R Language Writing functions in R

Named functions

R is full of functions, it is after all a functional programming language, but sometimes the precise function you need isn't provided in the Base resources. You could conceivably install a package containing the function, but maybe your requirements are just so specific that no pre-made function fits the bill? Then you're left with the option of making your own.

A function can be very simple, to the point of being being pretty much pointless. It doesn't even need to take an argument:

one <- function() { 1 }
[1] 1

two <- function() { 1 + 1 }
[1] 2

What's between the curly braces { } is the function proper. As long as you can fit everything on a single line they aren't strictly needed, but can be useful to keep things organized.

A function can be very simple, yet highly specific. This function takes as input a vector (vec in this example) and outputs the same vector with the vector's length (6 in this case) subtracted from each of the vector's elements.

vec <- 4:9
subtract.length <- function(x) { x - length(x) }
[1] -2 -1  0  1  2  3

Notice that length() is in itself a pre-supplied (i.e. Base) function. You can of course use a previously self-made function within another self-made function, as well as assign variables and perform other operations while spanning several lines:

vec2 <- (4:7)/2

msdf <- function(x, multiplier=4) {
    mult <- x * multiplier
    subl <- subtract.length(x)
    data.frame(mult, subl)

msdf(vec2, 5)
  mult subl
1 10.0 -2.0
2 12.5 -1.5
3 15.0 -1.0
4 17.5 -0.5

multiplier=4 makes sure that 4 is the default value of the argument multiplier, if no value is given when calling the function 4 is what will be used.

The above are all examples of named functions, so called simply because they have been given names (one, two, subtract.length etc.)

Anonymous functions

An anonymous function is, as the name implies, not assigned a name. This can be useful when the function is a part of a larger operation, but in itself does not take much place. One frequent use-case for anonymous functions is within the *apply family of Base functions.

Calculate the root mean square for each column in a data.frame:

df <- data.frame(first=5:9, second=(0:4)^2, third=-1:3)

apply(df, 2, function(x) { sqrt(sum(x^2)) })
    first    second     third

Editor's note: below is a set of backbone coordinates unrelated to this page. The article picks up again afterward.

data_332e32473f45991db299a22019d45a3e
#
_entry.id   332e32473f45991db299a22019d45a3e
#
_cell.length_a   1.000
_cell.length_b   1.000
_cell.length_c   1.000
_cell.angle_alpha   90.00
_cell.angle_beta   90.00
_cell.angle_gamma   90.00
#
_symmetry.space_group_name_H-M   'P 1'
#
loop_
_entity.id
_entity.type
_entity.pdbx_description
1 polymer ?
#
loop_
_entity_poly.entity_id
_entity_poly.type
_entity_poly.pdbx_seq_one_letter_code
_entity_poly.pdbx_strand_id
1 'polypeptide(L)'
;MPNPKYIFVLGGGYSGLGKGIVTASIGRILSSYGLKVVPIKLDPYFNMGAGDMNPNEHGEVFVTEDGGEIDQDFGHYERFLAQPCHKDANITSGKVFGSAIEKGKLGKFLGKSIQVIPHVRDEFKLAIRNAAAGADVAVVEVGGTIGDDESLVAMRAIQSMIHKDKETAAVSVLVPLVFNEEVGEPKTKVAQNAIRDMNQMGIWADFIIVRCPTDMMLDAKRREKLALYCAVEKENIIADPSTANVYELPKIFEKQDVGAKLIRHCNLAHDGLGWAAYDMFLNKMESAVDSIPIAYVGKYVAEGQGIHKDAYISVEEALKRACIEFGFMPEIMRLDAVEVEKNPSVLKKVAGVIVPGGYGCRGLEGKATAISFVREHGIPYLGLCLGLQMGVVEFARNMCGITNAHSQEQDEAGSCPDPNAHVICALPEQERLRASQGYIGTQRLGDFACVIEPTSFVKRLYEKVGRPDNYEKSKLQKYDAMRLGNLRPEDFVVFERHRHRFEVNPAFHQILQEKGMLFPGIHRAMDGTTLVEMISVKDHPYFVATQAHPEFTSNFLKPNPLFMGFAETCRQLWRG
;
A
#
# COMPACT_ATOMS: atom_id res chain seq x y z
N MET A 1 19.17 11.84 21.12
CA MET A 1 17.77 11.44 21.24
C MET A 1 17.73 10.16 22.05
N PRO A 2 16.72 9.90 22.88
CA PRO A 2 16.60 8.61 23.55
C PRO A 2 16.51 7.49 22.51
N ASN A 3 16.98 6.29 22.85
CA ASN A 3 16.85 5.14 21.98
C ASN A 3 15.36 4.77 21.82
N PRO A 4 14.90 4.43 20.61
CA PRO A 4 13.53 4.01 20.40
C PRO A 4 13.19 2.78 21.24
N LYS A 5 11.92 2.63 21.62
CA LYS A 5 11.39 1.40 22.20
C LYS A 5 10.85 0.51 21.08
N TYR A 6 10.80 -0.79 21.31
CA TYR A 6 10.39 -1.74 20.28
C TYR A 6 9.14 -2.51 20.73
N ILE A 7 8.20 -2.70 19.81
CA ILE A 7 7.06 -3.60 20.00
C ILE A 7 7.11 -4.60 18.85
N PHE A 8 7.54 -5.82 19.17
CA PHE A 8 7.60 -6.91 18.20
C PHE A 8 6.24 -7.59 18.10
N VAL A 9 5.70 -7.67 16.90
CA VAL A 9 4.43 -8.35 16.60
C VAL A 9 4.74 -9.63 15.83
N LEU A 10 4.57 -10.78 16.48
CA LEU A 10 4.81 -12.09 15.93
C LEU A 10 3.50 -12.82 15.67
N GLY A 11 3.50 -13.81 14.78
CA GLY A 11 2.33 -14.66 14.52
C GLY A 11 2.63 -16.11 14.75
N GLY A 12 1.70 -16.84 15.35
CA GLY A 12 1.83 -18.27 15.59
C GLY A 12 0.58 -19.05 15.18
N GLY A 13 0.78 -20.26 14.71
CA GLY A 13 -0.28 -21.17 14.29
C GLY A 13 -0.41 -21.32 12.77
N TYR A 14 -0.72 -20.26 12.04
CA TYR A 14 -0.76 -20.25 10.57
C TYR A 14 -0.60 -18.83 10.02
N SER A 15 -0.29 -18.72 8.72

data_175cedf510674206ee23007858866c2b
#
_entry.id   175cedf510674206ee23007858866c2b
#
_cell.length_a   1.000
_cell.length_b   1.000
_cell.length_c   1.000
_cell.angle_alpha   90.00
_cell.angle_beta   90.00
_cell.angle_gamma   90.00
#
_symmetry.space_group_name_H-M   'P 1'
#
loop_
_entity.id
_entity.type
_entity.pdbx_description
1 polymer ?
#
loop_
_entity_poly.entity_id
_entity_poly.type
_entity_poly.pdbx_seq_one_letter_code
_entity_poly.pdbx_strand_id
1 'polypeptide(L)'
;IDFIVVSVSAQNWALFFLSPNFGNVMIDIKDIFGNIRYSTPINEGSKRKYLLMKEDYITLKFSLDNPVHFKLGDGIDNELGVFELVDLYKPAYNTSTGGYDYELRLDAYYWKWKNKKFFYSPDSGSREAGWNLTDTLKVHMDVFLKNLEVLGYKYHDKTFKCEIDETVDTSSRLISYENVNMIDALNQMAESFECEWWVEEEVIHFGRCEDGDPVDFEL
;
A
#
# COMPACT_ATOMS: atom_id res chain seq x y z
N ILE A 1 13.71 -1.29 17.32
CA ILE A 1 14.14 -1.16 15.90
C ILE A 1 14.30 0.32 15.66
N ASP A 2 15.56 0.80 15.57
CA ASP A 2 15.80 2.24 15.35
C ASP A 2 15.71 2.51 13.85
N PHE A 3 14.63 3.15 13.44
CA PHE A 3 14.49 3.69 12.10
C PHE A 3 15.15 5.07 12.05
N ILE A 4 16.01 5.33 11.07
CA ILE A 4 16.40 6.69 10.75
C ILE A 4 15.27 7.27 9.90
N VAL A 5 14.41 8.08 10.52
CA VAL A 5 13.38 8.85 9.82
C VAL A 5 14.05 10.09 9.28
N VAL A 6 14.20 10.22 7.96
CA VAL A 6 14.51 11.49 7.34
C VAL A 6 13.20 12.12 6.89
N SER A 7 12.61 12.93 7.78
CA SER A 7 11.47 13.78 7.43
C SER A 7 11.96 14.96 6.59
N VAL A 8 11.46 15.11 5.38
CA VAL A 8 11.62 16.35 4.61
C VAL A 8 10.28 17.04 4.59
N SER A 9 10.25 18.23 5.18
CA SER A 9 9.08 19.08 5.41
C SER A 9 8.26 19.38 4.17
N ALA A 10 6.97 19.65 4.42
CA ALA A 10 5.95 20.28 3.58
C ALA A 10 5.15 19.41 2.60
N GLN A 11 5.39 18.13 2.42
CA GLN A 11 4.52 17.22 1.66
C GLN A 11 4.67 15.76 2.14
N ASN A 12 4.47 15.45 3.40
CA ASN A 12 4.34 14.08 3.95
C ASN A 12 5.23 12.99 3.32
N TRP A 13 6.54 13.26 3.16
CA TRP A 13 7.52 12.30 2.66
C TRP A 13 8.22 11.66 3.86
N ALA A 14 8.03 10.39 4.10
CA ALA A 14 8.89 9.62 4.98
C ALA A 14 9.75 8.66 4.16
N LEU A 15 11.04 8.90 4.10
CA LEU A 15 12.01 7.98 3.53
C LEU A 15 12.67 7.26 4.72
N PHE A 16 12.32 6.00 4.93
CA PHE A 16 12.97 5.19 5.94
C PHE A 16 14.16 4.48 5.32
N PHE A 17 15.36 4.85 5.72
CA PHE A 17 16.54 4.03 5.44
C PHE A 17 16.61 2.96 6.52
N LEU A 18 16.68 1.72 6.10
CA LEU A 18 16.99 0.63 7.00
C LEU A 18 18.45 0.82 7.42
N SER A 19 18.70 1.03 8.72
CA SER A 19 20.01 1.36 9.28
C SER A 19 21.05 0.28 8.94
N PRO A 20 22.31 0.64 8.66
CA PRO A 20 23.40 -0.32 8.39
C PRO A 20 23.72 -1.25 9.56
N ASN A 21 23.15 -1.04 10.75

15.968719 18.814888  3.872983 

Create a sequence of step-length one from the smallest to the largest value for each row in a matrix.

x <- sample(1:6, 12, replace=TRUE)
mat <- matrix(x, nrow=3)

apply(mat, 1, function(x) { seq(min(x), max(x)) })

An anonymous function can also stand on its own:

(function() { 1 })()
[1] 1

is equivalent to

f <- function() { 1 })
[1] 1

RStudio code snippets

This is just a small hack for those who use self-defined functions often.
Type "fun" RStudio IDE and hit TAB.

enter image description here

The result will be a skeleton of a new function.

name <- function(variables) {

One can easily define their own snippet template, i.e. like the one below

name <- function(df, x, y) {
        out <- 

The option is Edit Snippets in the Global Options -> Code menu.

Passing column names as argument of a function

Sometimes one would like to pass names of columns from a data frame to a function. They may be provided as strings and used in a function using [[. Let's take a look at the following example, which prints to R console basic stats of selected variables:

basic.stats <- function(dset, vars){
    for(i in 1:length(vars)){

basic.stats(iris, c("Sepal.Length", "Petal.Width"))

As a result of running above given code, names of selected variables and their basic summary statistics (minima, first quantiles, medians, means, third quantiles and maxima) are printed in R console. The code dset[[vars[i]]] selects i-th element from the argument vars and selects a corresponding column in declared input data set dset. For example, declaring iris[["Sepal.Length"]] alone would print the Sepal.Length column from the iris data set as a vector.